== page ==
• ¬†Entry 17 of the State List deals with water supply, irrigation, canals, drainage, storage, and power.
  • Entry 56 of the Union List relates to the Union Government for regulating and developing inter-state rivers to the extent declared by Parliament to be reasonable in the public interest.
  • Section 262 states that the Parliament will deal with any dispute concerning the use, distribution, or control of the waters in any inter-State river body. It also says that Parliament can bar the supreme court or any other court from exercising jurisdiction over such disputes.¬†

The Government has introduced two acts under this section:

The Interstate Water Dispute Act of 1956.

The Act deals with resolving water disputes in India. Under the Act, if the state government requests the central government regarding any water dispute and the central government believes it cannot be settled through arbitration, then a separate tribunal shall be constituted to adjudicate the conflict.

 The Act was first amended in 2002 to include the significant recommendations of the Sarkaria Commission. The amendments directed a one-year time frame to set up the water disputes tribunal and a three-year time frame to decide. In 2017, the Interstate River Water Dispute Bill was proposed, which aimed to constitute a separate Tribunal with a permanent establishment to prevent the need to set up a Tribunal for each water dispute, which is undoubtedly time-consuming.

 While the Act has proven revolutionary in the context of river dispute settlements, there have been delays several times while constituting the Tribunal. This gives enough time for states to invest resources in constructing and modifying dams and canals. Due to this, the Court has no choice but to favour that state to avoid the wastage of resources.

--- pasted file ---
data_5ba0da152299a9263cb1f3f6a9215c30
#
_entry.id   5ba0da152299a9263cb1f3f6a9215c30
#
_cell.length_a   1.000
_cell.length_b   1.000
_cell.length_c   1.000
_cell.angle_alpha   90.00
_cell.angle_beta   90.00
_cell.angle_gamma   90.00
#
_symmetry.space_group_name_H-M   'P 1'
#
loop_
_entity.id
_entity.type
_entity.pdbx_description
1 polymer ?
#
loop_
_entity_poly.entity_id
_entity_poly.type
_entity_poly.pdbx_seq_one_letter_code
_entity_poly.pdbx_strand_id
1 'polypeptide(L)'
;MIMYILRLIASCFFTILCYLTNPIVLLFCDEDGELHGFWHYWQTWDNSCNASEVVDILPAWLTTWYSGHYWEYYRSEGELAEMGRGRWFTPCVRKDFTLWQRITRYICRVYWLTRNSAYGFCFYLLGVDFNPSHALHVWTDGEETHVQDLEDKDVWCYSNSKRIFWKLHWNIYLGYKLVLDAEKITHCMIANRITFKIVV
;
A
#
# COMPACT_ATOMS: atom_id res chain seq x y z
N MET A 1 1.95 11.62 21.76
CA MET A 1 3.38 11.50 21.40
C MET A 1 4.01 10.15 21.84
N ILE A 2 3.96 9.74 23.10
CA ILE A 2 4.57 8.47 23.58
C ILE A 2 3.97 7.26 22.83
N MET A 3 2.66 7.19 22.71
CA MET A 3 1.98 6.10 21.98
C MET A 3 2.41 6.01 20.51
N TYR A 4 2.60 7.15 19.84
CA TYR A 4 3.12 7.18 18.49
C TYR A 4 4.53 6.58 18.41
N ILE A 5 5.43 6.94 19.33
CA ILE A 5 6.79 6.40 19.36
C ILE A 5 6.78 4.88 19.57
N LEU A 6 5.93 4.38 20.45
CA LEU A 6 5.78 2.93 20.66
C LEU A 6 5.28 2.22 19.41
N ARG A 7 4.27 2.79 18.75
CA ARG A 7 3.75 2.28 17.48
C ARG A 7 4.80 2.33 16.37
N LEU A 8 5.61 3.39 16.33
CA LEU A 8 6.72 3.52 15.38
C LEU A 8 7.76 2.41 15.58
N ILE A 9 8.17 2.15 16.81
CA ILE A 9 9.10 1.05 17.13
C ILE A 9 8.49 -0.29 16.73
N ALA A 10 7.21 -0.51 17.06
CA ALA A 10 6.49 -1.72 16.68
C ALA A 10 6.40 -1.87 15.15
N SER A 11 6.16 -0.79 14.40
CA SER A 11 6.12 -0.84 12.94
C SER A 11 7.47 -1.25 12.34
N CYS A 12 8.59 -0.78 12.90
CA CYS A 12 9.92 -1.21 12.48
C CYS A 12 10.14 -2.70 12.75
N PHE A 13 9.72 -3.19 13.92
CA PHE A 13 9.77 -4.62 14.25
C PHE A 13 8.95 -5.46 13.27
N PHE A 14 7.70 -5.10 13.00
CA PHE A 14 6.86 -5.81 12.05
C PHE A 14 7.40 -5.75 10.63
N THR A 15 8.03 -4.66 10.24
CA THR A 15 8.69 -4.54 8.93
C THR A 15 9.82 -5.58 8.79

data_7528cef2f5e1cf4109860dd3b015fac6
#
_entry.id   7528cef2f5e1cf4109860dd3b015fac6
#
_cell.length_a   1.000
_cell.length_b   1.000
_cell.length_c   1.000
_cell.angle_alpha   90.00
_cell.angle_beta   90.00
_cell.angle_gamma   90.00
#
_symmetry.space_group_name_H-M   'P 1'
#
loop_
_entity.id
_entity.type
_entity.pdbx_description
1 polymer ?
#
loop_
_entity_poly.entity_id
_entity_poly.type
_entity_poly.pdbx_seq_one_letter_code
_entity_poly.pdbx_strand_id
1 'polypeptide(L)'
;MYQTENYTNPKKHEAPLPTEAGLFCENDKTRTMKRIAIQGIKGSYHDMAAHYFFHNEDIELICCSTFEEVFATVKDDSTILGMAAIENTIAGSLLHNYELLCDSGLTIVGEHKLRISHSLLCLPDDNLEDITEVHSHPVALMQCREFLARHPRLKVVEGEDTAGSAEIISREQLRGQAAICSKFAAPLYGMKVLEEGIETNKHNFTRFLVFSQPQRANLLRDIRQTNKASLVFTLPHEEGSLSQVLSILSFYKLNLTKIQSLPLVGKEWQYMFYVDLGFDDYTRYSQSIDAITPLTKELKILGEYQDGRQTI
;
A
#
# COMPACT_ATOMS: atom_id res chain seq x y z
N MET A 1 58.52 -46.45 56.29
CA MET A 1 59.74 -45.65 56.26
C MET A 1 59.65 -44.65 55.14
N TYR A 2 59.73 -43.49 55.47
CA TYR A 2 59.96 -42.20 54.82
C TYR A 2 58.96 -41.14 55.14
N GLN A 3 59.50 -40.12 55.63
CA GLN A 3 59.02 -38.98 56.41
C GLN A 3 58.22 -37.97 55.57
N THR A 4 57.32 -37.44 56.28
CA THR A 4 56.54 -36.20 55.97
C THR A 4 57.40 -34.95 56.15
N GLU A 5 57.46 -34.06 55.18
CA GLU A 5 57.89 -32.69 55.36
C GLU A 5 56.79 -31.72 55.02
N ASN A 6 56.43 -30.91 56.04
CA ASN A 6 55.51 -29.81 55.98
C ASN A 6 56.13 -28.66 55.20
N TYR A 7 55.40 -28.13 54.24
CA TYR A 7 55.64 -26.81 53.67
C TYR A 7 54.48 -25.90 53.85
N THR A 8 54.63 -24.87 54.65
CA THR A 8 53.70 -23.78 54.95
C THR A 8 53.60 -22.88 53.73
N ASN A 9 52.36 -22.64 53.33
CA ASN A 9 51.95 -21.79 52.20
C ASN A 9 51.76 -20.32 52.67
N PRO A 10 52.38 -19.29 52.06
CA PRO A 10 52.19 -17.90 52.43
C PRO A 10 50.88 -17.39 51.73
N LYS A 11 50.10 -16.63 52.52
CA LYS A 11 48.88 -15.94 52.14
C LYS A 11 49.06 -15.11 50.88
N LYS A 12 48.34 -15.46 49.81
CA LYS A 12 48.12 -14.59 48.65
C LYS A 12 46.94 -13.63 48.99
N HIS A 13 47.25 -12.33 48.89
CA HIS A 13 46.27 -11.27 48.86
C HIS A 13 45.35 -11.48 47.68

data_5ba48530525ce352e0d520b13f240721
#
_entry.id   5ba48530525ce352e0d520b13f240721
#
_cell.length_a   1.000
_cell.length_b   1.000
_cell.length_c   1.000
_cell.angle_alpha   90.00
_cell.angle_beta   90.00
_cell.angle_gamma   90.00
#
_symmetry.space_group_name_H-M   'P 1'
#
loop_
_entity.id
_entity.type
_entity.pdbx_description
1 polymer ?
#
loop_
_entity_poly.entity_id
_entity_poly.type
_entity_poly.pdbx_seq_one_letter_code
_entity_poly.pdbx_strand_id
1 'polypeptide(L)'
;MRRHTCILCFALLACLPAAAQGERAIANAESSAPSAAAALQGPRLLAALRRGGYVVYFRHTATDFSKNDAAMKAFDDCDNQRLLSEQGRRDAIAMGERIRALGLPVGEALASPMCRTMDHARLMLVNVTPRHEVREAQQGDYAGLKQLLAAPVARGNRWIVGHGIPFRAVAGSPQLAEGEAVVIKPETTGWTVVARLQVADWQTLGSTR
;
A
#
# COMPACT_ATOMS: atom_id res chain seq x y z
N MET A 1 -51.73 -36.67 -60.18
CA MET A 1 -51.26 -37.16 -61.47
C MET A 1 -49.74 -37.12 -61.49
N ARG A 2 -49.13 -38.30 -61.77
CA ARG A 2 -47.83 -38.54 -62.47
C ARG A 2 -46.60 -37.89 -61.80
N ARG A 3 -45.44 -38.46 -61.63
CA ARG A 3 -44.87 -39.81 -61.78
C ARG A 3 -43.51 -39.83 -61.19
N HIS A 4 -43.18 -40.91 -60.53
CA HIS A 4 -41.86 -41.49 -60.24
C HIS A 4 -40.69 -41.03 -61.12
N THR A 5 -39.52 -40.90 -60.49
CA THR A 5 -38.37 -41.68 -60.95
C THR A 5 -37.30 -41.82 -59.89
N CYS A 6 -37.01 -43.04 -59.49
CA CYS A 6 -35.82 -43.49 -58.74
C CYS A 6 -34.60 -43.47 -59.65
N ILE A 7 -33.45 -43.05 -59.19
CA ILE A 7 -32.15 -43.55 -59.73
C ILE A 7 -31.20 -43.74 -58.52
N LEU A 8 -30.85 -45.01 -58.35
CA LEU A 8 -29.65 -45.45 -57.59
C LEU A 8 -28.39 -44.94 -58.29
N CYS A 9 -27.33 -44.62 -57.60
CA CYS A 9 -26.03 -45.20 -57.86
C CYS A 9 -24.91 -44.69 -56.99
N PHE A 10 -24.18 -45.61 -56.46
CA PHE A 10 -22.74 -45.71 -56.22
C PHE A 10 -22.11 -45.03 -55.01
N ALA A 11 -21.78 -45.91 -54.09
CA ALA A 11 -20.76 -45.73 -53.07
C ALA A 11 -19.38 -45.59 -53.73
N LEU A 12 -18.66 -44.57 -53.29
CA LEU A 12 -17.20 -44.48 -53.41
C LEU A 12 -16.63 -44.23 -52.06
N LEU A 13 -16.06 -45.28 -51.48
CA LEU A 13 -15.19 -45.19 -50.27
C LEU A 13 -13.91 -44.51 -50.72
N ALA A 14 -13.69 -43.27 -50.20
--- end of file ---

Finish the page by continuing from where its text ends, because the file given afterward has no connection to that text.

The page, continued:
In 2019, the Bill was further amended to replace the resolution mechanism by the Central Government. The Central Government would be responsible for setting up a Dispute Resolution Committee to negotiate the water disputes. If the Centre fails to conclude, the disputed agreement will pass to the Water Dispute Tribunal.

The River Boards Act 1956

The Act enables the central government to create river boards. These boards advise on inter-state disputes with a coordinated approach, keeping in mind the states concerned. However, the Act has not been used to create any such boards. The boards made are generally through alternative channels.

River Basin Management Act 2018

The proposed bill aims at establishing a river basin authority for regulating and developing inter-state river bodies. It is based on principles like participation, cooperation, equitable and sustainable water use, and integrated management. In 2019, it was also proposed that a separate master plan would be made for each river basin for management and development purposes.